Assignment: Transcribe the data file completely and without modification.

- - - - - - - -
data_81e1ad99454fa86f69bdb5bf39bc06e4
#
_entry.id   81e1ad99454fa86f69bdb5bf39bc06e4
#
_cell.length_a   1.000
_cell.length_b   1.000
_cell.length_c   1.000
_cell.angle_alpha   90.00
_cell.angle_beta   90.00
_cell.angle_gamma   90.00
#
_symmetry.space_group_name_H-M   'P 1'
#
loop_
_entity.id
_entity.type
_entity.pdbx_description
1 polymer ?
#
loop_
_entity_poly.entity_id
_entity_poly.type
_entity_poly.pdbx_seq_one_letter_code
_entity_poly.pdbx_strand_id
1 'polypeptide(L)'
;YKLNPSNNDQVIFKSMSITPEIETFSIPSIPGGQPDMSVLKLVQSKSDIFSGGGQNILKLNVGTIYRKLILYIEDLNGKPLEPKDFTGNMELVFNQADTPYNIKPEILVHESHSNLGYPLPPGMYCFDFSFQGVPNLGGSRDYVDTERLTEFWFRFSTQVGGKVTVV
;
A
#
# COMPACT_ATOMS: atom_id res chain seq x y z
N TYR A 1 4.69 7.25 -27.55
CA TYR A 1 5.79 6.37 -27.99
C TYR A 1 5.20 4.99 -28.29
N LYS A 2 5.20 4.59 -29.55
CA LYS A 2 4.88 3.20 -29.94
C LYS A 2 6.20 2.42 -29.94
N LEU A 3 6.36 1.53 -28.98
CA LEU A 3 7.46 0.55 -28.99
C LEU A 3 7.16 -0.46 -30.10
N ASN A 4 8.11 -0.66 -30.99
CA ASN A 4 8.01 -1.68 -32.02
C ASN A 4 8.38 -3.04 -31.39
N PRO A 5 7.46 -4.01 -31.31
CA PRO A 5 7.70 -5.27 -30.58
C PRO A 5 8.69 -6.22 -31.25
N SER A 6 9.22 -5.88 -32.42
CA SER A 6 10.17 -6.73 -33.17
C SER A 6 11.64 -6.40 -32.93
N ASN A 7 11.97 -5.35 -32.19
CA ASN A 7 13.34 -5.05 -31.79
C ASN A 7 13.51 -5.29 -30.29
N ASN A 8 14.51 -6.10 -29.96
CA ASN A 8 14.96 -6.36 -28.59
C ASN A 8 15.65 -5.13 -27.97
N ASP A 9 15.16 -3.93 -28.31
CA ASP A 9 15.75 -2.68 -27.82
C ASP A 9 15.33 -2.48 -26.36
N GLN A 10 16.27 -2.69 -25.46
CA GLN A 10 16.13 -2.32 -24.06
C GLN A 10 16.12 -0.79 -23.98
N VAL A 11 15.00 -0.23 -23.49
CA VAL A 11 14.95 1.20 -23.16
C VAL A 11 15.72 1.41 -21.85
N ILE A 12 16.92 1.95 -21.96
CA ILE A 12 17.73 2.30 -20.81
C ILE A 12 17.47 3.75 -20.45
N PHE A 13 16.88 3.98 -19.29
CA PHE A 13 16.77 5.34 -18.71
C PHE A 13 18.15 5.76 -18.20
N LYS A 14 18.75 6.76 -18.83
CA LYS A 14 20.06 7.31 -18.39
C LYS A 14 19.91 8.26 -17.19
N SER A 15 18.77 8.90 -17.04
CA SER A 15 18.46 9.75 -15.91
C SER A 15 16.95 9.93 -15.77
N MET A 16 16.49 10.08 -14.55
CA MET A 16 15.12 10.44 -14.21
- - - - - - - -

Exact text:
data_81e1ad99454fa86f69bdb5bf39bc06e4
#
_entry.id   81e1ad99454fa86f69bdb5bf39bc06e4
#
_cell.length_a   1.000
_cell.length_b   1.000
_cell.length_c   1.000
_cell.angle_alpha   90.00
_cell.angle_beta   90.00
_cell.angle_gamma   90.00
#
_symmetry.space_group_name_H-M   'P 1'
#
loop_
_entity.id
_entity.type
_entity.pdbx_description
1 polymer ?
#
loop_
_entity_poly.entity_id
_entity_poly.type
_entity_poly.pdbx_seq_one_letter_code
_entity_poly.pdbx_strand_id
1 'polypeptide(L)'
;YKLNPSNNDQVIFKSMSITPEIETFSIPSIPGGQPDMSVLKLVQSKSDIFSGGGQNILKLNVGTIYRKLILYIEDLNGKPLEPKDFTGNMELVFNQADTPYNIKPEILVHESHSNLGYPLPPGMYCFDFSFQGVPNLGGSRDYVDTERLTEFWFRFSTQVGGKVTVV
;
A
#
# COMPACT_ATOMS: atom_id res chain seq x y z
N TYR A 1 4.69 7.25 -27.55
CA TYR A 1 5.79 6.37 -27.99
C TYR A 1 5.20 4.99 -28.29
N LYS A 2 5.20 4.59 -29.55
CA LYS A 2 4.88 3.20 -29.94
C LYS A 2 6.20 2.42 -29.94
N LEU A 3 6.36 1.53 -28.98
CA LEU A 3 7.46 0.55 -28.99
C LEU A 3 7.16 -0.46 -30.10
N ASN A 4 8.11 -0.66 -30.99
CA ASN A 4 8.01 -1.68 -32.02
C ASN A 4 8.38 -3.04 -31.39
N PRO A 5 7.46 -4.01 -31.31
CA PRO A 5 7.70 -5.27 -30.58
C PRO A 5 8.69 -6.22 -31.25
N SER A 6 9.22 -5.88 -32.42
CA SER A 6 10.17 -6.73 -33.17
C SER A 6 11.64 -6.40 -32.93
N ASN A 7 11.97 -5.35 -32.19
CA ASN A 7 13.34 -5.05 -31.79
C ASN A 7 13.51 -5.29 -30.29
N ASN A 8 14.51 -6.10 -29.96
CA ASN A 8 14.96 -6.36 -28.59
C ASN A 8 15.65 -5.13 -27.97
N ASP A 9 15.16 -3.93 -28.31
CA ASP A 9 15.75 -2.68 -27.82
C ASP A 9 15.33 -2.48 -26.36
N GLN A 10 16.27 -2.69 -25.46
CA GLN A 10 16.13 -2.32 -24.06
C GLN A 10 16.12 -0.79 -23.98
N VAL A 11 15.00 -0.23 -23.49
CA VAL A 11 14.95 1.20 -23.16
C VAL A 11 15.72 1.41 -21.85
N ILE A 12 16.92 1.95 -21.96
CA ILE A 12 17.73 2.30 -20.81
C ILE A 12 17.47 3.75 -20.45
N PHE A 13 16.88 3.98 -19.29
CA PHE A 13 16.77 5.34 -18.71
C PHE A 13 18.15 5.76 -18.20
N LYS A 14 18.75 6.76 -18.83
CA LYS A 14 20.06 7.31 -18.39
C LYS A 14 19.91 8.26 -17.19
N SER A 15 18.77 8.90 -17.04
CA SER A 15 18.46 9.75 -15.91
C SER A 15 16.95 9.93 -15.77
N MET A 16 16.49 10.08 -14.55
CA MET A 16 15.12 10.44 -14.21